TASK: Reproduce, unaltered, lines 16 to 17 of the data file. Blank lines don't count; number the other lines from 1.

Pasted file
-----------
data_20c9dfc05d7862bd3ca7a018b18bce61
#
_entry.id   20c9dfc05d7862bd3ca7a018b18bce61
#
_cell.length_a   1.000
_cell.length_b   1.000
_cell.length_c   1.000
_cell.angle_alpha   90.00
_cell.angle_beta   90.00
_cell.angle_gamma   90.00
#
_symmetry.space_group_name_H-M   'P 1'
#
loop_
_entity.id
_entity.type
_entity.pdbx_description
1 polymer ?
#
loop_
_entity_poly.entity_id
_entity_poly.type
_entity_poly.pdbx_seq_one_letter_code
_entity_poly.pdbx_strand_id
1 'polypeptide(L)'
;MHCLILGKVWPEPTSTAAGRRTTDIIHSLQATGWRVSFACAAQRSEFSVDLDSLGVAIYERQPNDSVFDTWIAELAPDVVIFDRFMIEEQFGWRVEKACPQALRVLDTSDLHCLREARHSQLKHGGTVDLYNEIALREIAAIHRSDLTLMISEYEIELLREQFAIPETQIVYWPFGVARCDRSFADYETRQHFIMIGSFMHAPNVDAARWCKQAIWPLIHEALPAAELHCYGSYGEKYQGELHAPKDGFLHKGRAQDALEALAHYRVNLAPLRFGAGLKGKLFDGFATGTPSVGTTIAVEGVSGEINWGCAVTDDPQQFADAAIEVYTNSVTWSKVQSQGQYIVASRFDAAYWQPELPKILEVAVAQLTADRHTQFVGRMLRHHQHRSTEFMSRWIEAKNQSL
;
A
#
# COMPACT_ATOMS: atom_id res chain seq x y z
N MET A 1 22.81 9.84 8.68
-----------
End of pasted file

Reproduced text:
_entity.type
_entity.pdbx_description